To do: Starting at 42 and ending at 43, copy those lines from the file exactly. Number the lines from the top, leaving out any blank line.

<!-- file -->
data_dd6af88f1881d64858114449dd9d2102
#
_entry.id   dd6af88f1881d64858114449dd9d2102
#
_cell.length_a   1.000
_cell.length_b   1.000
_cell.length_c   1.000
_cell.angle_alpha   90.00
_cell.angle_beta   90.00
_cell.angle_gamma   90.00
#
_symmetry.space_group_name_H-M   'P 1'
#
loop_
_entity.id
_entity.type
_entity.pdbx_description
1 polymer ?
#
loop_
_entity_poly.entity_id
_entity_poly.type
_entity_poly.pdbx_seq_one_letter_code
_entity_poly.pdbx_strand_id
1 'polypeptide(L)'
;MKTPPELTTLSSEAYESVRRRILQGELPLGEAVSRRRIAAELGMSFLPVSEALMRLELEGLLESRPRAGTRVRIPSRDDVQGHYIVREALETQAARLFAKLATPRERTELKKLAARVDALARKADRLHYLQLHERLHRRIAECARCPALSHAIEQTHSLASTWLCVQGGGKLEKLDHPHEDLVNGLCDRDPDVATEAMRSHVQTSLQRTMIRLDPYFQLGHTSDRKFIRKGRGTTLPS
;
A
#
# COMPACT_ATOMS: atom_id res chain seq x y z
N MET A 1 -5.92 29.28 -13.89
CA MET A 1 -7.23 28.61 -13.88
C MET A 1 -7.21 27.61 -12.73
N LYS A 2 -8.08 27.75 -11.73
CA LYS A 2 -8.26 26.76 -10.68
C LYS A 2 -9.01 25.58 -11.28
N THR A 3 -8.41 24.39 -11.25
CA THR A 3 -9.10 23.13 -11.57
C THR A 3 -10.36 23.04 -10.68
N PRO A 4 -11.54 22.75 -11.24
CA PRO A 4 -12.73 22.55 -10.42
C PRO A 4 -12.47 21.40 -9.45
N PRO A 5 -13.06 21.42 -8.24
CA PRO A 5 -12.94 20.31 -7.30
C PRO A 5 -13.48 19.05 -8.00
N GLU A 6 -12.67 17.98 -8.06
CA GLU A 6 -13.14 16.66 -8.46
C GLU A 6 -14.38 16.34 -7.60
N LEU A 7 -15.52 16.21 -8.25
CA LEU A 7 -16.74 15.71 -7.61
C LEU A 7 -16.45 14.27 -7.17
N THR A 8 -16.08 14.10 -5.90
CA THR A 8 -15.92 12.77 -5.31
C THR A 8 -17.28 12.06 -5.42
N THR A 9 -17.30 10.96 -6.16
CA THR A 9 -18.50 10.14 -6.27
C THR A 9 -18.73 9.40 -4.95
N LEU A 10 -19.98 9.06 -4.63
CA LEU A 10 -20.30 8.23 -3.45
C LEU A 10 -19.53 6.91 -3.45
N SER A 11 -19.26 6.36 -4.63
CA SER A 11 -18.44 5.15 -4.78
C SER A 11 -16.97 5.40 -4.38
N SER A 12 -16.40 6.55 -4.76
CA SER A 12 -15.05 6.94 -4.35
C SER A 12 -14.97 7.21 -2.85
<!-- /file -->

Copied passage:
C PRO A 4 -12.47 21.40 -9.45
N PRO A 5 -13.06 21.42 -8.24